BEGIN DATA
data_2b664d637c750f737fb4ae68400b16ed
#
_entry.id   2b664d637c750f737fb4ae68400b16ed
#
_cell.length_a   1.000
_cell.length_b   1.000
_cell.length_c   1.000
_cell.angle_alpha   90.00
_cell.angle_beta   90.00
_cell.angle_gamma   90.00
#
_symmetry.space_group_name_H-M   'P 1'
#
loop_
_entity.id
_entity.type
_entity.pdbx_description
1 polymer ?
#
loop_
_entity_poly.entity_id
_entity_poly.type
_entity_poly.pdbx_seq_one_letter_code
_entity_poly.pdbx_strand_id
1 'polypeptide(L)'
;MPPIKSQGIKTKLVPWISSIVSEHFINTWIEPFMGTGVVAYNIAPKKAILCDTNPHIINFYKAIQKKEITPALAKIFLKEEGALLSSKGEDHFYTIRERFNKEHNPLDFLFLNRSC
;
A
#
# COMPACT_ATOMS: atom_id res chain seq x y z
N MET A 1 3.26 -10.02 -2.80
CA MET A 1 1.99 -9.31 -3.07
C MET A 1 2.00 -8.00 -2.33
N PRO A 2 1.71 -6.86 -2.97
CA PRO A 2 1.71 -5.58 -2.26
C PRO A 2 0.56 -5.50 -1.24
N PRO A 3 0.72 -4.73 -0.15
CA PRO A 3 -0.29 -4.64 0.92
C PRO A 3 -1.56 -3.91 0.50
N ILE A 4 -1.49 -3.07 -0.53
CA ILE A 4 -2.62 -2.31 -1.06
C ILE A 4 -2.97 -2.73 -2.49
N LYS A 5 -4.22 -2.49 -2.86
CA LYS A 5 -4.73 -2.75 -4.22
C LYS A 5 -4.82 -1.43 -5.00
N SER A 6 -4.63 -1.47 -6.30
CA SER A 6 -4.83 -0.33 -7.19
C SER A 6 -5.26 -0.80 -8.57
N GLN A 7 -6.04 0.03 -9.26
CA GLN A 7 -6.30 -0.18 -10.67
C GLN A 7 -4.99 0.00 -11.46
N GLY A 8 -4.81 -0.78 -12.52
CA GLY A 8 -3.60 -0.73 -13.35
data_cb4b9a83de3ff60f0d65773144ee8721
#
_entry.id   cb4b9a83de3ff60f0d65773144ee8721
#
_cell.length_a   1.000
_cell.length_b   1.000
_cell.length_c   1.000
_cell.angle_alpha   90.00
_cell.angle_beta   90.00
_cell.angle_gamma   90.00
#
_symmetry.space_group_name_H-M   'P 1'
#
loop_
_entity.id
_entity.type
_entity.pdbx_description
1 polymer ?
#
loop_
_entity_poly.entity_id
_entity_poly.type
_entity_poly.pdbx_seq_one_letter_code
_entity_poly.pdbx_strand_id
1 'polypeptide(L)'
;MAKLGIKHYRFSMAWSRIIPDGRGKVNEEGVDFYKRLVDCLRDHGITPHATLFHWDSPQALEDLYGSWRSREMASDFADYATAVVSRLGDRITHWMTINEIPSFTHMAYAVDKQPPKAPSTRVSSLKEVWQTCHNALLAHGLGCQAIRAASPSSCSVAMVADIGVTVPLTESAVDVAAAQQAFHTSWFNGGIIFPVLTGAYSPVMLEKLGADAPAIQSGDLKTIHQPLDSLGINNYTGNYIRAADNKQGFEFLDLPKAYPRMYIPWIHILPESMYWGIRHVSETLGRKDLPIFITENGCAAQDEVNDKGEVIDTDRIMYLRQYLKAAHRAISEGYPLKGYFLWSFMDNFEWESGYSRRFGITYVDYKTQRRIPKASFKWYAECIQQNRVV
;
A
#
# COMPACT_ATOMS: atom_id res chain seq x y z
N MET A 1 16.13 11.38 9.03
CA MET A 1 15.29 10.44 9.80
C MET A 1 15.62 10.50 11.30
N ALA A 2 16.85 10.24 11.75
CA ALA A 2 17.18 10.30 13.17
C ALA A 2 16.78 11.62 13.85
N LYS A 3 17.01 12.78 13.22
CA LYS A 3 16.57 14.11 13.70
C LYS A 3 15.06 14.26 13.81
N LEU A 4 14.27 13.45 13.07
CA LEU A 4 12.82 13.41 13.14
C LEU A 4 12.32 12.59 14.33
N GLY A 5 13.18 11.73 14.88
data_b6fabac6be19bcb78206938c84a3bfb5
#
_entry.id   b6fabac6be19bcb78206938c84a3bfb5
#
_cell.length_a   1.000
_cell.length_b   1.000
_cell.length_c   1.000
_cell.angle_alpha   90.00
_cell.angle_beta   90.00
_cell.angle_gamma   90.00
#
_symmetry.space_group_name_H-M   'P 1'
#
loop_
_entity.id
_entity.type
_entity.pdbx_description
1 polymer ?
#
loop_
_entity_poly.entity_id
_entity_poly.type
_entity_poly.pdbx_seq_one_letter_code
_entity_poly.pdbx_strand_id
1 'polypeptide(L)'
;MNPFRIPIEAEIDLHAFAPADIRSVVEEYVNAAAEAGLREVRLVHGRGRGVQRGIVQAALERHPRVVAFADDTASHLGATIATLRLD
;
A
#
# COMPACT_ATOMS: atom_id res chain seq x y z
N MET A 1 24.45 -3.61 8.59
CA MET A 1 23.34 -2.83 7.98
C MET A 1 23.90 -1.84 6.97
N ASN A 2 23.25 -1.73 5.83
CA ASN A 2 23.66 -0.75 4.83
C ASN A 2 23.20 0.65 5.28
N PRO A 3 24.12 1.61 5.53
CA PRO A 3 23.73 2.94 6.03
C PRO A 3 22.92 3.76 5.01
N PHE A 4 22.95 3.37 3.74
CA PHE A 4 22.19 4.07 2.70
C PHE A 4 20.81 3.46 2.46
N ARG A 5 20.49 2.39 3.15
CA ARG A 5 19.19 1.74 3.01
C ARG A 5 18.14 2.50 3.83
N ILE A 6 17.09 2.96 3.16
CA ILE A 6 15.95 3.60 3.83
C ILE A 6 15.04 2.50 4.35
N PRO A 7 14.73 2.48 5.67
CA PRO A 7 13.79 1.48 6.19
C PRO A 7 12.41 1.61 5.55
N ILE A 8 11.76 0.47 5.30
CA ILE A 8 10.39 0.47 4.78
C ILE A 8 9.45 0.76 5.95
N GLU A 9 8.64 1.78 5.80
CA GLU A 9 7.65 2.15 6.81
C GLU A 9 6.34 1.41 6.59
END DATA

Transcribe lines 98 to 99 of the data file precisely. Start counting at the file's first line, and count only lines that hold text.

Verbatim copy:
#
_entry.id   b6fabac6be19bcb78206938c84a3bfb5